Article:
woman carrying water Noah Seelam/Stringer

La guerra, la paz y el agua

WASHINGTON, DC – En la actualidad, la India enfrenta su peor crisis hídrica en años: se estima que 330 millones de personas (un cuarto de su población) sufren los efectos de una grave sequía. Etiopía también sufre su peor sequía en décadas, que ya ha sido un factor de la pérdida de varias cosechas y causado una carencia de alimentos que afecta a una décima parte de su población. En tales circunstancias, aumenta el riesgo de que se produzcan conflictos sobre los recursos.

En el pasado, seguías de esta envergadura han llevado a conflictos y hasta guerras entre comunidades y estados vecinos. Uno de los primeros de los que hay  registro en la historia moderna ocurrió hace unos 4500 años cuando la ciudad-estado de Lagash (ubicada entre los ríos Tigris y Éufrates en el actual Irak) desvió agua de su vecina, Umma. La competencia por el agua gatilló violentos conflictos en la antigua China y generó inestabilidad política en el Egipto faraónico.

Hoy en día es poco común que se produzcan guerras reales sobre los recursos hídricos, gracias al aumento del diálogo y la cooperación transfronteriza. Sin embargo, al interior de los países la competencia por un agua escasa causa cada vez más inestabilidad y conflictos, especialmente a medida que el cambio climático aumenta la gravedad y frecuencia de condiciones climáticas extremas. Como detallamos en nuestro informe ““High and Dry: Climate Change, Water and the Economy” (“A nuestra suerte: cambio climático, agua y economía”), cuando la disponibilidad hídrica se vuelve errática y limitada, disminuye el crecimiento económico, aumenta la migración y se generan conflictos civiles, lo que a su vez impulsa más aún flujos migratorios potencialmente desestabilizadores.

To continue reading, please log in or enter your email address.

Registration is quick and easy and requires only your email address. If you already have an account with us, please log in. Or subscribe now for unlimited access.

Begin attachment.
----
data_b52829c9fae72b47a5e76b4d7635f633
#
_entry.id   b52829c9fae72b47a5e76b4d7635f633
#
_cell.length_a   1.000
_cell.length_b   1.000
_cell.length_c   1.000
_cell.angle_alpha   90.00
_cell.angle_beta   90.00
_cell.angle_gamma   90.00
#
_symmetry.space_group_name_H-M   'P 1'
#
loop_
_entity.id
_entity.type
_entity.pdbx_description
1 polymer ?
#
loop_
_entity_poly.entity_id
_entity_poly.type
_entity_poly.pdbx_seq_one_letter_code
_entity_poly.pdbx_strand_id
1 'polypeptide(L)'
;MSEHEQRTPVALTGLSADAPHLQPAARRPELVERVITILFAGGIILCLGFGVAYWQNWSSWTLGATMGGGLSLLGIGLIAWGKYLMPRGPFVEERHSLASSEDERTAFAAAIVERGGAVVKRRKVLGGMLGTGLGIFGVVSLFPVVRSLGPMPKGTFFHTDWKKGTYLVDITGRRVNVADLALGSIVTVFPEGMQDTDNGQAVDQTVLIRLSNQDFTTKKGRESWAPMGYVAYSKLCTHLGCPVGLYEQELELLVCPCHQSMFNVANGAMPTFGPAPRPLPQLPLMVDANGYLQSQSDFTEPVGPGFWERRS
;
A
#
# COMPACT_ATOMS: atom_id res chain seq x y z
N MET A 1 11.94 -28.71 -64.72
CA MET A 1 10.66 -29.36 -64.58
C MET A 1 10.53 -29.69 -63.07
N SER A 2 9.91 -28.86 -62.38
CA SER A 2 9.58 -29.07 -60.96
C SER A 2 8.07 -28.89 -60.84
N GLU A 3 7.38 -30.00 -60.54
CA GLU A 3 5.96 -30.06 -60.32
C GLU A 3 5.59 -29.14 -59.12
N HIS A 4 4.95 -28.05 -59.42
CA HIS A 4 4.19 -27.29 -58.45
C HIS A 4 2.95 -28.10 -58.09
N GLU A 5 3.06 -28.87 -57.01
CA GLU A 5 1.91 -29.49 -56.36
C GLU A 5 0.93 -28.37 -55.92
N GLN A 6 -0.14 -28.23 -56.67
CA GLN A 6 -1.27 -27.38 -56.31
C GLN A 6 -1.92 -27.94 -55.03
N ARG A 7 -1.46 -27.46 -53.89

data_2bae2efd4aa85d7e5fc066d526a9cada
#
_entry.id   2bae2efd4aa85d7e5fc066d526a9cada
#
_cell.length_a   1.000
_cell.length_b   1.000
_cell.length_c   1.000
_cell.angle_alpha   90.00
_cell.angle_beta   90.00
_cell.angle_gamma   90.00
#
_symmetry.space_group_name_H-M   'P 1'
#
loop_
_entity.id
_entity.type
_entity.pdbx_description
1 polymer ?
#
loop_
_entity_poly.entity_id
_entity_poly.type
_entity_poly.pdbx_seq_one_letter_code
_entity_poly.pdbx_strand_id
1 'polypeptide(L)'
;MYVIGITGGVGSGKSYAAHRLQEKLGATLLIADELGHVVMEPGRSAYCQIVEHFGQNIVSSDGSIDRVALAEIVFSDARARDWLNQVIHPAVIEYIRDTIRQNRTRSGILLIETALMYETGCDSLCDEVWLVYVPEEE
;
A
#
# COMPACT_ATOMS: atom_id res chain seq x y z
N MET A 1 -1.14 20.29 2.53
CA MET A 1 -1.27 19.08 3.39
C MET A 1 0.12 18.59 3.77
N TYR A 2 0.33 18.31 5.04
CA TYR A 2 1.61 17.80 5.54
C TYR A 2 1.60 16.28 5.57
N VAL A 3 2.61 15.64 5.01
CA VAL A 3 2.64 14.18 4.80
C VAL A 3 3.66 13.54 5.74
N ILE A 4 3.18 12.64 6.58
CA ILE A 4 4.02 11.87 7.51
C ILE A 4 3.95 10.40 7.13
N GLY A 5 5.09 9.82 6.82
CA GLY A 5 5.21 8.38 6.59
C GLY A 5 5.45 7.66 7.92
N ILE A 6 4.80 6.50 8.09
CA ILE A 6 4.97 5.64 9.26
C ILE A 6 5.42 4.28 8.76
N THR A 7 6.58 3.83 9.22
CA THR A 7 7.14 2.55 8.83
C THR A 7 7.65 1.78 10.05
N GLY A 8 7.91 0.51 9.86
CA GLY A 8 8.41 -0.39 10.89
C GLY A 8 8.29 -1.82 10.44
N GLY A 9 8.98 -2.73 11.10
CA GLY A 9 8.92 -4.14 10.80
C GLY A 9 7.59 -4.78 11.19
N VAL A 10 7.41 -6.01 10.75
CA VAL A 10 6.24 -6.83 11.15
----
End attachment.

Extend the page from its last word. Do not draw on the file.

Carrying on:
required

Log in

http://prosyn.org/zqPFUjf/es;

Handpicked to read next

  1. Patrick Kovarik/Getty Images

    The Summit of Climate Hopes

    Presidents, prime ministers, and policymakers gather in Paris today for the One Planet Summit. But with no senior US representative attending, is the 2015 Paris climate agreement still viable?

  2. Trump greets his supporters The Washington Post/Getty Images

    Populist Plutocracy and the Future of America

    • In the first year of his presidency, Donald Trump has consistently sold out the blue-collar, socially conservative whites who brought him to power, while pursuing policies to enrich his fellow plutocrats. 

    • Sooner or later, Trump's core supporters will wake up to this fact, so it is worth asking how far he might go to keep them on his side.
  3. Agents are bidding on at the auction of Leonardo da Vinci's 'Salvator Mundi' Eduardo Munoz Alvarez/Getty Images

    The Man Who Didn’t Save the World

    A Saudi prince has been revealed to be the buyer of Leonardo da Vinci's "Salvator Mundi," for which he spent $450.3 million. Had he given the money to the poor, as the subject of the painting instructed another rich man, he could have restored eyesight to nine million people, or enabled 13 million families to grow 50% more food.

  4.  An inside view of the 'AknRobotics' Anadolu Agency/Getty Images

    Two Myths About Automation

    While many people believe that technological progress and job destruction are accelerating dramatically, there is no evidence of either trend. In reality, total factor productivity, the best summary measure of the pace of technical change, has been stagnating since 2005 in the US and across the advanced-country world.

  5. A student shows a combo pictures of three dictators, Austrian born Hitler, Castro and Stalin with Viktor Orban Attila Kisbenedek/Getty Images

    The Hungarian Government’s Failed Campaign of Lies

    The Hungarian government has released the results of its "national consultation" on what it calls the "Soros Plan" to flood the country with Muslim migrants and refugees. But no such plan exists, only a taxpayer-funded propaganda campaign to help a corrupt administration deflect attention from its failure to fulfill Hungarians’ aspirations.

  6. Project Syndicate

    DEBATE: Should the Eurozone Impose Fiscal Union?

    French President Emmanuel Macron wants European leaders to appoint a eurozone finance minister as a way to ensure the single currency's long-term viability. But would it work, and, more fundamentally, is it necessary?

  7. The Year Ahead 2018

    The world’s leading thinkers and policymakers examine what’s come apart in the past year, and anticipate what will define the year ahead.

    Order now